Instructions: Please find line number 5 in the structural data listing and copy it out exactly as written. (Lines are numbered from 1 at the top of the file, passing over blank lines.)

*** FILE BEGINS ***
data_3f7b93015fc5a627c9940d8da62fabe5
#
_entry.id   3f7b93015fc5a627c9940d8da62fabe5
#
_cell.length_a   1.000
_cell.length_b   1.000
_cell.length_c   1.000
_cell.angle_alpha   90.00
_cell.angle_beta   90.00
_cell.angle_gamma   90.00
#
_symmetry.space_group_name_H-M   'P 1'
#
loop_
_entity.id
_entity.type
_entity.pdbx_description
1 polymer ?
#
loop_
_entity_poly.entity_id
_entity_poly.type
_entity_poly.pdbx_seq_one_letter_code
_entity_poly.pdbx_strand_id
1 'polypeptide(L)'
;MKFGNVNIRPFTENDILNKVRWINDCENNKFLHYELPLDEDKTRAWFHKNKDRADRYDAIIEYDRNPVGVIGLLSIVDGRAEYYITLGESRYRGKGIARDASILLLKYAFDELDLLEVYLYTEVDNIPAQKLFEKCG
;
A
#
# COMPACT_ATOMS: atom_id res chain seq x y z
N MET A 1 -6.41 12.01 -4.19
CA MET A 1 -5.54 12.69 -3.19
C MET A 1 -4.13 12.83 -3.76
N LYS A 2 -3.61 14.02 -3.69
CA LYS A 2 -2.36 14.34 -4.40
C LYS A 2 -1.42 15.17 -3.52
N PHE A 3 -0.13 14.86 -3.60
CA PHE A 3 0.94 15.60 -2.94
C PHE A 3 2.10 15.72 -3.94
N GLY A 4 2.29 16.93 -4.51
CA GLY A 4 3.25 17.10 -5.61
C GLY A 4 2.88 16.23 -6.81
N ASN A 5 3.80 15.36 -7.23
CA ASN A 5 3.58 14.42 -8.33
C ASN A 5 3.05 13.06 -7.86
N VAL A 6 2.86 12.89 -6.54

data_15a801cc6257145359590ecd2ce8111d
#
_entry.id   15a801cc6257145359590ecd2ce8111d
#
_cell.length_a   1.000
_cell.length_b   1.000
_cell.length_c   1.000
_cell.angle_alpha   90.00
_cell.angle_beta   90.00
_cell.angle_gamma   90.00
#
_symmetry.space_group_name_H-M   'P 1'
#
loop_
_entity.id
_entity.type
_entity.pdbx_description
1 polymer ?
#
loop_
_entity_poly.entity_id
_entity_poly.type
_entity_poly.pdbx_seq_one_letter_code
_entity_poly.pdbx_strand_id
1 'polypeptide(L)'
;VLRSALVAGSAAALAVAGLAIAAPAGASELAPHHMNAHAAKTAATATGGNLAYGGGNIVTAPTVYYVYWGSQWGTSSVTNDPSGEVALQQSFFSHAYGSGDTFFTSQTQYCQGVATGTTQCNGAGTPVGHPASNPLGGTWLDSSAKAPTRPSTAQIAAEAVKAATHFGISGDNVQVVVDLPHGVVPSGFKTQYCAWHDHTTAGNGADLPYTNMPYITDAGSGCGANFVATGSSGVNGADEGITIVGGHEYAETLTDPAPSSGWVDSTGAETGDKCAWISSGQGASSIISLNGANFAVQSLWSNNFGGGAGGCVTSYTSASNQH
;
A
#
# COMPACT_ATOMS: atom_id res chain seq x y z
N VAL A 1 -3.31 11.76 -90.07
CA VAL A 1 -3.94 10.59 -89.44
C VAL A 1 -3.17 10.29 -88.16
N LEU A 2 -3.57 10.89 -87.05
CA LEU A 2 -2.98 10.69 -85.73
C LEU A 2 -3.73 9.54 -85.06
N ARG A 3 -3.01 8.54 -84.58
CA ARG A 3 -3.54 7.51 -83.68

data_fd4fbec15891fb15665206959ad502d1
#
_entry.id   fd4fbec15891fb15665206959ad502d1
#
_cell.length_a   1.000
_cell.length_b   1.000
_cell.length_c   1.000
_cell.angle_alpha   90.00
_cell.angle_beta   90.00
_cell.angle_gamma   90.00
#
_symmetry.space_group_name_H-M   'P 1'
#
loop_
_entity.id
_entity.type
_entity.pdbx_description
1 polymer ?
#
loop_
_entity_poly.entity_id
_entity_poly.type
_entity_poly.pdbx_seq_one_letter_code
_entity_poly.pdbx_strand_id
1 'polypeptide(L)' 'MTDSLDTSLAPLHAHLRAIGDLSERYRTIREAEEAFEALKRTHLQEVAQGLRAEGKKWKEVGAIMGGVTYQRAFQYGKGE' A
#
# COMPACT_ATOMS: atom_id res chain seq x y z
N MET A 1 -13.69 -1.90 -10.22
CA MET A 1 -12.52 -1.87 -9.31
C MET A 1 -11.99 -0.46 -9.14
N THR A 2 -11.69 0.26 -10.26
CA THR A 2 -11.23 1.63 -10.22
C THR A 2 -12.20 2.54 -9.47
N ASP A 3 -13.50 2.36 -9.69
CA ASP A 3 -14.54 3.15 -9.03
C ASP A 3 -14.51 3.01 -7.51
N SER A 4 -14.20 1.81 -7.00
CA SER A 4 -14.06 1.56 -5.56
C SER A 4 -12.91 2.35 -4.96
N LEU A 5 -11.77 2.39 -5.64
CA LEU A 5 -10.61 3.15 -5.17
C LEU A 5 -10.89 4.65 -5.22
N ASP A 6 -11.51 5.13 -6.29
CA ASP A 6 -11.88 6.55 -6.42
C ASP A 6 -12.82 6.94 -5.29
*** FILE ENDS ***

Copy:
_cell.length_a   1.000